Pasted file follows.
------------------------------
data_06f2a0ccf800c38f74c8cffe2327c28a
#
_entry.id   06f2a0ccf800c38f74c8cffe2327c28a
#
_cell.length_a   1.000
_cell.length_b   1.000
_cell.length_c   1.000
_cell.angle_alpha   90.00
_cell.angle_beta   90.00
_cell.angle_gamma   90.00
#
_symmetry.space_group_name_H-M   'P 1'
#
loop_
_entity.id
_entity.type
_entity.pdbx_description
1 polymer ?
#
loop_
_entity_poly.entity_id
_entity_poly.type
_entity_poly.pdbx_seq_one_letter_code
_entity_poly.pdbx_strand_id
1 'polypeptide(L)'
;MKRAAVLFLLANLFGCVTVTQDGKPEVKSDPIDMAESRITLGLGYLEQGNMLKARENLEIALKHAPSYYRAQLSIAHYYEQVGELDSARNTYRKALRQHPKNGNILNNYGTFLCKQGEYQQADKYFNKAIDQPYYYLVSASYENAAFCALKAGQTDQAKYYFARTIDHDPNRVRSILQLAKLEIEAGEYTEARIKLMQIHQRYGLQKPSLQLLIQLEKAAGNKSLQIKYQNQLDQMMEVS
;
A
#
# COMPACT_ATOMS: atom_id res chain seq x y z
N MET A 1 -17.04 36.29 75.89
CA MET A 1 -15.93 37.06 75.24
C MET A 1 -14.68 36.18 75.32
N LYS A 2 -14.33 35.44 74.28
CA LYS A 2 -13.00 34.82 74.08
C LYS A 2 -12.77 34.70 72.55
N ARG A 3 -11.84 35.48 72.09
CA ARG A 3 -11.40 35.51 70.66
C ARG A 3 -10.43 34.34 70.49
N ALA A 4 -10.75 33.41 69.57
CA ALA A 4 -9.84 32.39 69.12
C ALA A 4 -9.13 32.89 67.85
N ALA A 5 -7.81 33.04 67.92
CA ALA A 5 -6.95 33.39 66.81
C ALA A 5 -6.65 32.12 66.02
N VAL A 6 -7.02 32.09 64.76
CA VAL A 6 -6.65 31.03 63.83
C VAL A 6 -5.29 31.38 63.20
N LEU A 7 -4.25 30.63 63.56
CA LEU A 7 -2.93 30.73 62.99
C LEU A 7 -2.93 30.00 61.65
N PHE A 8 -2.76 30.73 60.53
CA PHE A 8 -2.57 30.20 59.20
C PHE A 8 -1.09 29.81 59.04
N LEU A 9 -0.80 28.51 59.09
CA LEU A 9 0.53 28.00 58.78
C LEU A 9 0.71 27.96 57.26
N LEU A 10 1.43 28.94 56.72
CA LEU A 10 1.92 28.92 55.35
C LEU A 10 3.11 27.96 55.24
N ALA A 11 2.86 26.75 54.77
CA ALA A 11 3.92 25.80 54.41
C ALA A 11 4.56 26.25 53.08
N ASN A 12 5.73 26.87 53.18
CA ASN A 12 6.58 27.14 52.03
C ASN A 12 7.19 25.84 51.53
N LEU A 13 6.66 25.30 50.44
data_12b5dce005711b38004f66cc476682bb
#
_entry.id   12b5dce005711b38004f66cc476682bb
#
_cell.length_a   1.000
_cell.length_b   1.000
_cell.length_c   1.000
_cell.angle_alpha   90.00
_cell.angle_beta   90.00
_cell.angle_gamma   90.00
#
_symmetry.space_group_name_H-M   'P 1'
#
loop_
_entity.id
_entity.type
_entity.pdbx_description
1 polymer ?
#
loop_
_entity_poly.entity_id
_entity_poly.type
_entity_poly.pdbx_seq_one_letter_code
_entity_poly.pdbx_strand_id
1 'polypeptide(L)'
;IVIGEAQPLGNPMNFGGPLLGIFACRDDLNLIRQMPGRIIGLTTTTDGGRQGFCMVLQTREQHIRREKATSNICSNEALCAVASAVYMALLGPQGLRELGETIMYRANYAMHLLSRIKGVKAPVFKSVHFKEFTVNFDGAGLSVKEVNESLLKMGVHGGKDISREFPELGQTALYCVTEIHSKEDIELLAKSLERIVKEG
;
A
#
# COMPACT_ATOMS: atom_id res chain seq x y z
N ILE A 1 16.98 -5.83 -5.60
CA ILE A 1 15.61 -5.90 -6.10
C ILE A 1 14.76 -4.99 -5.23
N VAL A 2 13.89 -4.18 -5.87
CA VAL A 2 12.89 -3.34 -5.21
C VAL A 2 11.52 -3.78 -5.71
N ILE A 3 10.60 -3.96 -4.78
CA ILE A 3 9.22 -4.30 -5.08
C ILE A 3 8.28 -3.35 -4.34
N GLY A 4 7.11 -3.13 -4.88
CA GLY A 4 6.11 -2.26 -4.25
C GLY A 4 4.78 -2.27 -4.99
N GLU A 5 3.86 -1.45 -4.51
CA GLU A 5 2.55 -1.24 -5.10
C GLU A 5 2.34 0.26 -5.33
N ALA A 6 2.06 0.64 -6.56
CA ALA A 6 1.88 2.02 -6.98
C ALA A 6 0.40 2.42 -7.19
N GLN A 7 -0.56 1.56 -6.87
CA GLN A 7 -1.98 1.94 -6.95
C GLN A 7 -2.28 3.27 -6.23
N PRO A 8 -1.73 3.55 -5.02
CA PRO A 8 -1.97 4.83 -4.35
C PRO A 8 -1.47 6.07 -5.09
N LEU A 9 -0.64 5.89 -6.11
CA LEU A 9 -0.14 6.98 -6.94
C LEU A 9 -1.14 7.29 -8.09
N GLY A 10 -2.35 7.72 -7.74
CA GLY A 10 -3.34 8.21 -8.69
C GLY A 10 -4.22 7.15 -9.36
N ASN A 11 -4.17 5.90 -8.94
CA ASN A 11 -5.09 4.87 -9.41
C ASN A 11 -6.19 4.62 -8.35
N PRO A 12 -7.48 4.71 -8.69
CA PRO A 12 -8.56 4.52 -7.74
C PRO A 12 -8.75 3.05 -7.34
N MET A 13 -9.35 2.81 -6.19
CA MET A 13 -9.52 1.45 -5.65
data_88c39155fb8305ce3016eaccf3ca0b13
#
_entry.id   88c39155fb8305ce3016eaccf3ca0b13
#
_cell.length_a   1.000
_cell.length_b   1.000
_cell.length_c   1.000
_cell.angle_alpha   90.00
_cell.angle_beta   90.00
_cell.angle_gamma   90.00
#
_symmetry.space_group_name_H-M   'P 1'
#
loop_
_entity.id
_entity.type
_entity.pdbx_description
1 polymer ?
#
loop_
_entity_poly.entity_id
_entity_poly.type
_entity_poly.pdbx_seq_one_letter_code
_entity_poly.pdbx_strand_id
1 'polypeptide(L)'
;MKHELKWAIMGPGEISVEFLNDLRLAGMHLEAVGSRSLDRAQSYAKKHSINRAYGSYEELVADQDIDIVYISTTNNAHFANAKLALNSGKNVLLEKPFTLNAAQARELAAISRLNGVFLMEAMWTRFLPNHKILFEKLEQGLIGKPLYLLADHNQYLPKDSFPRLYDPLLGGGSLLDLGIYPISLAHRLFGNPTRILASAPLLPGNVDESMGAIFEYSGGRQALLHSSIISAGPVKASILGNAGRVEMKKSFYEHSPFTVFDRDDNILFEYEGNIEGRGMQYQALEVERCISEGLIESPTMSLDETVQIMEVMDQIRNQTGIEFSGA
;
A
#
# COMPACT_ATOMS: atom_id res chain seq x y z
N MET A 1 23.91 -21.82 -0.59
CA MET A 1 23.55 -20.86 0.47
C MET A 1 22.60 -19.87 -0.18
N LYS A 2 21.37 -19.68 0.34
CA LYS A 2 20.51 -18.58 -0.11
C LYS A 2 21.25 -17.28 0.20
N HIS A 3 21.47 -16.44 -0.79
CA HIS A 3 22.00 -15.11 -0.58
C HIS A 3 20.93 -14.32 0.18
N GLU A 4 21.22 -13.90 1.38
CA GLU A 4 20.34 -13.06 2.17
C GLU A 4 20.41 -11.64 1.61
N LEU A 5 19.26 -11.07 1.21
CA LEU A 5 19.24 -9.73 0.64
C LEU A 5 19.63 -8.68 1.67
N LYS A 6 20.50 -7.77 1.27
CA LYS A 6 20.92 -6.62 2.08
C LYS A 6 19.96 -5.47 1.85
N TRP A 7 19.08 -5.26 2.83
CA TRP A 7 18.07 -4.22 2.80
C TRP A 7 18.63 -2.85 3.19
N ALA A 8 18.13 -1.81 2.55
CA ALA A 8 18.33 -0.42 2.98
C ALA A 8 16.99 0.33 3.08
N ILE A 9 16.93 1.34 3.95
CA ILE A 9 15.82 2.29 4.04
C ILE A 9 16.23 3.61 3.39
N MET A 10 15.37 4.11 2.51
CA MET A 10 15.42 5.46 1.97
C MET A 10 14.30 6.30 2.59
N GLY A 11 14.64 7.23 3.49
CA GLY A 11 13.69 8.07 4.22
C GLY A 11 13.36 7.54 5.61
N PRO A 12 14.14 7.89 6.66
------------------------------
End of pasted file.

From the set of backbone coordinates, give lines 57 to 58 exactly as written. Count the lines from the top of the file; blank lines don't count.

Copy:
C LEU A 9 0.71 27.96 57.26
N LEU A 10 1.43 28.94 56.72